AGU Poster on Developing an Occupational Skills Profile for the Emerging Profession of "Big-Data-Enabled Professional"

This poster was presented at the American Geophysical Union's (AGU) Fall meeting in 2014 to describe the DACUM process and present the finalized occupational profile.

Abstract:
In August of 2014, the Oceans of Data Institute at Education Development Center, Inc. (EDC) convened an expert panel to begin the process of developing an occupational skills profile for the “big-data-enabled professional.” We defined such a professional as an “individual who works with large complex data sets on a regular basis, asking and answering questions, analyzing trends, and finding meaningful patterns, in order to increase the efficiency of processes, make decisions and predictions, solve problems, generate hypotheses, and/or develop new understandings.” The expert panel included several geophysicists, as well as data professionals from engineering, higher education, analytical journalism, forensics, bioinformatics, and telecommunications. Working with experienced facilitators, the expert panel created a detailed synopsis of the tasks and responsibilities characteristic of their profession, as well as the skills, knowledge and behaviors that enable them to succeed in the workplace. After the panel finished their work, the task matrix and associated narrative were vetted and validated by a larger group of additional professionals, and then disseminated for use by educators and employers.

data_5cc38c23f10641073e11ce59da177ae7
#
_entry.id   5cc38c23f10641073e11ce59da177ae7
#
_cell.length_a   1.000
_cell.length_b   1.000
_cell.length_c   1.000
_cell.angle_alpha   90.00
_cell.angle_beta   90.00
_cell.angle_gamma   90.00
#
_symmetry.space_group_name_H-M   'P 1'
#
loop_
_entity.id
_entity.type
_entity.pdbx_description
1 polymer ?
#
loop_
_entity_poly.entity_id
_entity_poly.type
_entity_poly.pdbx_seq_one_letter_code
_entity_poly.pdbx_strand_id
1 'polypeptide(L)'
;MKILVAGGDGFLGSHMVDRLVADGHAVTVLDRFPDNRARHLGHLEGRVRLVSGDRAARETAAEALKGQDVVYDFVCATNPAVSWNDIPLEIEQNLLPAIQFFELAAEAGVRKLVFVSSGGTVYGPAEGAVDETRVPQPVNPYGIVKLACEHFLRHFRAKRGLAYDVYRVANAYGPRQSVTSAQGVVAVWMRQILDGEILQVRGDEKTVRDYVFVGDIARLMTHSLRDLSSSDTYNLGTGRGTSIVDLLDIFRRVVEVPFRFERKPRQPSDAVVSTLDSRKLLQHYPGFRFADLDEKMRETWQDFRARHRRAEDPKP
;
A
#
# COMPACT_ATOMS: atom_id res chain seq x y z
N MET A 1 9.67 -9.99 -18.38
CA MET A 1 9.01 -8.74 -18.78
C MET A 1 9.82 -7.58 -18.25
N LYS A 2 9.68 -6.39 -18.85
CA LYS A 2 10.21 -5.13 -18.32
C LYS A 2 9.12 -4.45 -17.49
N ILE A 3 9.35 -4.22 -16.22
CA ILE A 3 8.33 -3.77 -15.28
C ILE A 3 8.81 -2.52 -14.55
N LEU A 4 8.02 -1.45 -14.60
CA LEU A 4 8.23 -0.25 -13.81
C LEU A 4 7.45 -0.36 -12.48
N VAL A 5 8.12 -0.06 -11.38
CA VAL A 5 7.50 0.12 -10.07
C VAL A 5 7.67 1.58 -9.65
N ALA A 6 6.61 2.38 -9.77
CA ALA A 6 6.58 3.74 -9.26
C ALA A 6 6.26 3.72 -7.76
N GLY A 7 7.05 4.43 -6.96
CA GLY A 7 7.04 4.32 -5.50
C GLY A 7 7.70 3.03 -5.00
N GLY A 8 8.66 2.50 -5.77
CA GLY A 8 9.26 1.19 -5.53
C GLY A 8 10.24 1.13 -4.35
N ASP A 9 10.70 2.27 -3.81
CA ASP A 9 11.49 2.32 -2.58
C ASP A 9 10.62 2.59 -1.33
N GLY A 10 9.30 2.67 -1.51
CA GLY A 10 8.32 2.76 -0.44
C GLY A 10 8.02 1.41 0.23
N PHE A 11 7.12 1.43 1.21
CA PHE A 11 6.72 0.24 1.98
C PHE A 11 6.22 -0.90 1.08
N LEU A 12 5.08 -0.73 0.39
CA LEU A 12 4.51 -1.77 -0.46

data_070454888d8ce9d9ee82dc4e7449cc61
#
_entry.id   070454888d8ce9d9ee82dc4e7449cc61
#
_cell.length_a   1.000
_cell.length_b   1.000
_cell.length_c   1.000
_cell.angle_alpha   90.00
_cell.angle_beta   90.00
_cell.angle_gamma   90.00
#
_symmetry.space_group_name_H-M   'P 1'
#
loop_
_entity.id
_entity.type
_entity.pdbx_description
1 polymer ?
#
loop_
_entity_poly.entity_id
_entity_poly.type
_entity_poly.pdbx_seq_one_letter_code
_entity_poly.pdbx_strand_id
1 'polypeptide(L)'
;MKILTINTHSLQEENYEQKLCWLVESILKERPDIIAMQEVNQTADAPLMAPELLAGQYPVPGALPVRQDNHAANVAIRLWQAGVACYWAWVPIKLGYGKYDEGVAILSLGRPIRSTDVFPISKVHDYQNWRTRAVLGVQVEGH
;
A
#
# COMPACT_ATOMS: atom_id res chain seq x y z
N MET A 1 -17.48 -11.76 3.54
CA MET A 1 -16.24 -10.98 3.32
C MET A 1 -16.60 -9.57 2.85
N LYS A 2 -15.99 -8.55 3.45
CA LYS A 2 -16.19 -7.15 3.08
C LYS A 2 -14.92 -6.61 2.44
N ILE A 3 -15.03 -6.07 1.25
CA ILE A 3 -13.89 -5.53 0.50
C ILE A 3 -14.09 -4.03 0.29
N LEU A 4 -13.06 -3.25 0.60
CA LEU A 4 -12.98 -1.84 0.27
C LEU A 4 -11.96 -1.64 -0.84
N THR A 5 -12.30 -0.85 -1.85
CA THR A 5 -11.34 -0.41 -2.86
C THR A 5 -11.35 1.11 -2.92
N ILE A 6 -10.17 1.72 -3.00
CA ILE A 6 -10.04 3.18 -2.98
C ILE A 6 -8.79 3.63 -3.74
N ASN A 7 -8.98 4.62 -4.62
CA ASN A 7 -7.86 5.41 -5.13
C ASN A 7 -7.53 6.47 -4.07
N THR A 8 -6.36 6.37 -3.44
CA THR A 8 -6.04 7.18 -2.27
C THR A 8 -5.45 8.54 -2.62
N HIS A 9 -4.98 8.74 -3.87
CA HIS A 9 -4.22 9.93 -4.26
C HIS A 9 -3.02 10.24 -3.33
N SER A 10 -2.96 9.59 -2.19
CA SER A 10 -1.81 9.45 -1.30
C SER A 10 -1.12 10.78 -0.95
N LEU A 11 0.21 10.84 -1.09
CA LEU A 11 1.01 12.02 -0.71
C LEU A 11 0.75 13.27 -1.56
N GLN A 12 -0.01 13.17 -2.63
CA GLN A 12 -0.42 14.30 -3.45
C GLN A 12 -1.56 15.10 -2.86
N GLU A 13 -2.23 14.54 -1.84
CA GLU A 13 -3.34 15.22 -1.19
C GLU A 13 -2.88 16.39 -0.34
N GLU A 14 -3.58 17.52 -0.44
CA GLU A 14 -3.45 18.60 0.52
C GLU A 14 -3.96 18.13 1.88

The process used is called DACUM (Developing a Curriculum), adapted by EDC and optimized for emergent professions, such as the “big-data-enabled professional.” DACUM is a well-established method for analyzing jobs and occupations, commonly used in technical fields to develop curriculum and training programs that reflect authentic work tasks found in scientific and technical workplaces. The premises behind the DACUM approach are that: expert workers are better able to describe their own occupation than anyone else; any job can be described in terms of the tasks that successful workers in the occupation perform; all tasks have direct implications for the knowledge, skills, understandings and attitudes that must be taught and learned in preparation for the targeted career.

 

Author:
Kim Kastens, Joyce Malyn-Smith, Joseph Ippolito, Ruth Krumhansl
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